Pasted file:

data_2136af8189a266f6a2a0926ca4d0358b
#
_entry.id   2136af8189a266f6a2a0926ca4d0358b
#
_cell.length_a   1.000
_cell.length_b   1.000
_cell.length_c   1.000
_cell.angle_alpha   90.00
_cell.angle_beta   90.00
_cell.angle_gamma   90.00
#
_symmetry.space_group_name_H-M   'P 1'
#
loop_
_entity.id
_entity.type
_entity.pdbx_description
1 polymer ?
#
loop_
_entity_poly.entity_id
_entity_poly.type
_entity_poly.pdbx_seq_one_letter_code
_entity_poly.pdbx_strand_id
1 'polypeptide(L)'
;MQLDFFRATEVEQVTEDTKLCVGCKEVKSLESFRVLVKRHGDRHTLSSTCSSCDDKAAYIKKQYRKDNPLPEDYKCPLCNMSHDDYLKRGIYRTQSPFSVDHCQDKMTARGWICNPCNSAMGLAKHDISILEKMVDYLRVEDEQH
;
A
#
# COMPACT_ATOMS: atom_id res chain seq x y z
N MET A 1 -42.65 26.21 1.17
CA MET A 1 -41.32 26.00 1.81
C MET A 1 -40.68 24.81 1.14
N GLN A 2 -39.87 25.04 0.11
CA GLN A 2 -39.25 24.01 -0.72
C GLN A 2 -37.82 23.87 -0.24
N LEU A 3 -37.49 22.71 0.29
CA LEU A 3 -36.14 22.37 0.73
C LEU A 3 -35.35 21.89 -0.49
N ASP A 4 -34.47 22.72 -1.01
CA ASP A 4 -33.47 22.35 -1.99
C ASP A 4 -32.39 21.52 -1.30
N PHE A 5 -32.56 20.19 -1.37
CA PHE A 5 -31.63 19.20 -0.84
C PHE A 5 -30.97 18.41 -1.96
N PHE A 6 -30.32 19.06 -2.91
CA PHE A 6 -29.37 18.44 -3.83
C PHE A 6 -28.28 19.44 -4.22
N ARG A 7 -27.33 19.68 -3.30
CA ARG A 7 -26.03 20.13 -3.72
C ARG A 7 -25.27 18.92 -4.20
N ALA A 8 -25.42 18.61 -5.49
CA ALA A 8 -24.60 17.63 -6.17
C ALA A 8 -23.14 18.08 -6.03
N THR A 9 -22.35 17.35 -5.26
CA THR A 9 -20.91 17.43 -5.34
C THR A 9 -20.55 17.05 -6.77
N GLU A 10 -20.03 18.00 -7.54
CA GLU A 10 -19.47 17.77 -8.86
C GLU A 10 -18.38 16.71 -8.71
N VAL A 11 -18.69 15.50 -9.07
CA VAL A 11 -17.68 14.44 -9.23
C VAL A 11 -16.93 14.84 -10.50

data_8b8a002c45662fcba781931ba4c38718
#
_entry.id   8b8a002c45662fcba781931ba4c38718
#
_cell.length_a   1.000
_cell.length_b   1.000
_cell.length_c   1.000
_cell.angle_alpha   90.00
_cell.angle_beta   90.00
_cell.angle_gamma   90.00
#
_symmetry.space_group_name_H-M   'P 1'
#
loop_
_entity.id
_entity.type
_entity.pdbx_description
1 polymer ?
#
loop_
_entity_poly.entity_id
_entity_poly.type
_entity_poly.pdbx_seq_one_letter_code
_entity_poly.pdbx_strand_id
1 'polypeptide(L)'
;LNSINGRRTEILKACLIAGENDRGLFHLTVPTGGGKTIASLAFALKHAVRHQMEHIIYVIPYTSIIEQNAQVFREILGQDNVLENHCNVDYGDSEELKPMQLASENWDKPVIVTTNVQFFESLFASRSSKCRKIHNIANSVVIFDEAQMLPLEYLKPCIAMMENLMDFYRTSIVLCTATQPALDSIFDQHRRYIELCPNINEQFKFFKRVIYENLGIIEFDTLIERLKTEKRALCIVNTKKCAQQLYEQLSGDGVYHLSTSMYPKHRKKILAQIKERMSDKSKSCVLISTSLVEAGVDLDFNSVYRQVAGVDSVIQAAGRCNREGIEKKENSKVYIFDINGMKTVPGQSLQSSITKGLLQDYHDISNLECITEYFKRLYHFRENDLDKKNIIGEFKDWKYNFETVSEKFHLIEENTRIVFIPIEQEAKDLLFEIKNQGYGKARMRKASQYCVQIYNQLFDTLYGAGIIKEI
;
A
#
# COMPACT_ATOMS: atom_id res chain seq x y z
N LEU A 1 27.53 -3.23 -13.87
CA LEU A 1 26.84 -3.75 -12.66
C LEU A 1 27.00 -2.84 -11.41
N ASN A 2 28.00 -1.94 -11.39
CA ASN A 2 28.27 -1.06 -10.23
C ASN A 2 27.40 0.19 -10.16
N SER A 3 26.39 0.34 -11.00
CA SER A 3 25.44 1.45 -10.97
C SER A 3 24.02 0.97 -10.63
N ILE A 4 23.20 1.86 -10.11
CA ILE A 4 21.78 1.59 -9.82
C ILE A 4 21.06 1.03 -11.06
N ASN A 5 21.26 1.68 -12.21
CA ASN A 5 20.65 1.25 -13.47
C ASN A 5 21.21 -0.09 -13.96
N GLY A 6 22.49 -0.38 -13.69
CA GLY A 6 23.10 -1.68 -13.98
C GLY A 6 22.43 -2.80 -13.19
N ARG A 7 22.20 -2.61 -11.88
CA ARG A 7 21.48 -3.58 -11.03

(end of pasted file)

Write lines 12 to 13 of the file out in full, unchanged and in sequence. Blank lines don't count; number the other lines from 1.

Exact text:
_symmetry.space_group_name_H-M   'P 1'
#